Sydney Film Festival keeps Newtown weird

A few years ago Sydney Film Festival organisers went looking for somewhere to screen their “highly unusual,” movies safely away from the eyes of their regular daytime subscribers. Naturally they chose Newtown.

Since then Dendy Newtown has hosted a lot of the festival’s most outrageous fare  – like 2016’s Wild from Germany which featured a scene of wolf cunnilingus. Lupine adventures like that are not easily domesticated into regular arthouse cinemas (or anywhere else for that matter), though they barely raise an eyebrow on King St Newtown, apparently… Anyway now the popular inner west cinema has now become the permanent home to the festival’s Freak Me Out sidebar, which this year features seven sizzling sensations dredged from the creepy corners of the cinema world. Once again it is curated by the totally fearless Richard Kuipers.

If you’re looking for strange tales of deviant desire or just Brazilian werewolves, this is the place to start searching. And here’s the complete FMO at Dendy Newtown, in order of screening:

What Keeps You Alive
Jackie and her wife Jules are celebrating their anniversary in a lakeside cabin. But something’s very, very wrong. A riveting rural psycho-thriller and SXSW Midnighter selection. The Daily Dead called it a “heady thriller” that “gleefully pulls the rug out from beneath you time and time again.”
Dendy Newtown: Friday June 9 – 6.30pm

Ghost Stories
Three terrifying tales unfold in this anthology by Jeremy Dyson (The League of Gentlemen) and Andy Nyman (Dead Set). Martin Freeman features in this classy British chiller. New York Magazine said, ‘Pound for pound, it’s one of the creepiest movies of the year so far.”
Dendy Newtown: Monday June 11 – 8.35pm

Nicolas Pesce follows his monochrome nightmare The Eyes of My Mother with a colour-saturated tale of deviant desire and unspeakable urges. Labelled “Sundance’s kinkiest movie” by The Daily Beast, it also stars baby-faced Christopher Abbott (one of the very few nice boyfriends of Girls) as a suburban family man determined to capture, main and murder a female prostitute. He more than meets his match when the one he hires turns out to be Australia’s own Mia Wasikowska.
Dendy Newtown: Wednesday June 13 – 8.30pm

Good Manners
The werewolf movie comes alive again in a classy, scary and seductive Brazilian outing that won the Special Jury Prize at Locarno and the Critics’ Award at Sitges. “ It’s one of those films that needs to be seen to be believed,” writes Peter Turner in Starburst magazine. “Dealing with desire and death, growing pains and inequality, Good Manners is truly unique and surprisingly touching come the finale.”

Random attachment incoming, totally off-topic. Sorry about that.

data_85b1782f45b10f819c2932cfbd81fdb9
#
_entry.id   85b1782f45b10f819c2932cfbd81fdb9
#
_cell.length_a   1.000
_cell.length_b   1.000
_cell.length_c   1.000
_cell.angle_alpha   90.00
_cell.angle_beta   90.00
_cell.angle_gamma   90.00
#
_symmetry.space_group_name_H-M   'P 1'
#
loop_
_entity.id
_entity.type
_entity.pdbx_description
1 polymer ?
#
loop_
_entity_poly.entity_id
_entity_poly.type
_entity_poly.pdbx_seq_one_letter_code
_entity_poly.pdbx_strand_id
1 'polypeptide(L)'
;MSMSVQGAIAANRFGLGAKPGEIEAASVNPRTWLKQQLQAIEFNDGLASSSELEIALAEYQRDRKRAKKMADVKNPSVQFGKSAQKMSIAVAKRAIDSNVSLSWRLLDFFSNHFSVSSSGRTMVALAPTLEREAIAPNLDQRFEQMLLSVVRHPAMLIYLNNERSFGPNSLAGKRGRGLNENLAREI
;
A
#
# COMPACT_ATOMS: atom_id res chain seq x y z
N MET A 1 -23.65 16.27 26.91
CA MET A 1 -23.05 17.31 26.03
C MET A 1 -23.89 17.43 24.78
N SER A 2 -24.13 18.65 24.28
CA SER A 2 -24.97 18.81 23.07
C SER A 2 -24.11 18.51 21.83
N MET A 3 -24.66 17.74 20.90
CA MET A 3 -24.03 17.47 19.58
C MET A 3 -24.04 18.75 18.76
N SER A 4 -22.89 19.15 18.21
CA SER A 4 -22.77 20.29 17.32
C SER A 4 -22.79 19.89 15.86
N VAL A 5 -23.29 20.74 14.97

Dendy Newtown: Thursday June 14 – 8.30pm

The Ranger
Hot from SXSW Midnighters comes Jenn Wexler’s rockin’ slasher about teenage punks who encounter a very strict and twisted park ranger while hiding out from the cops. “This is a fun throwback with a killer soundtrack, writes Screen Anarchy, “And enough solid kills…to sate spiky haired gorehounds everywhere.”
Dendy Newtown: Friday June 15 – 8.30pm

A Field Guide to Evil
Nine of the world’s best genre filmmakers tell creepy tales drawn from folklore in the spine-tingling new anthology from The ABCs of Death producers Ant Timpson and Tim League.
*Ant Timpson is a festival guest, and will be at the screenings with Richard Kuipers and a panel of horror experts discussing all things freaky.
Dendy Newtown: Saturday June 16 – 8.45pm

A special Sneak Freak Peek: the local premiere of Aussie genre maestro Leigh Whannell’s (Saw, Insidious) cyberpunk-horroraction-thriller. Winner, SXSW Midnighters Audience Award. Bloody Disgusting wrote, “[this] near-futuristic sci-fi flick is sometimes a tech thriller, sometimes a revenge actioner, sometimes a tragic film about loss. But it works best when it’s allowed to be a goofy blast…”
Festival screenings are at Event George St and new festival venue Randwick Ritz only, but Upgrade is also scheduled for general release on June 14.

* Sydney Film Festival runs 6-17 June. All festival films can be booked online of course, and SFF’s swish new website, especially the much needed improvements to its program schedule page makes planning your festival experience a breeze.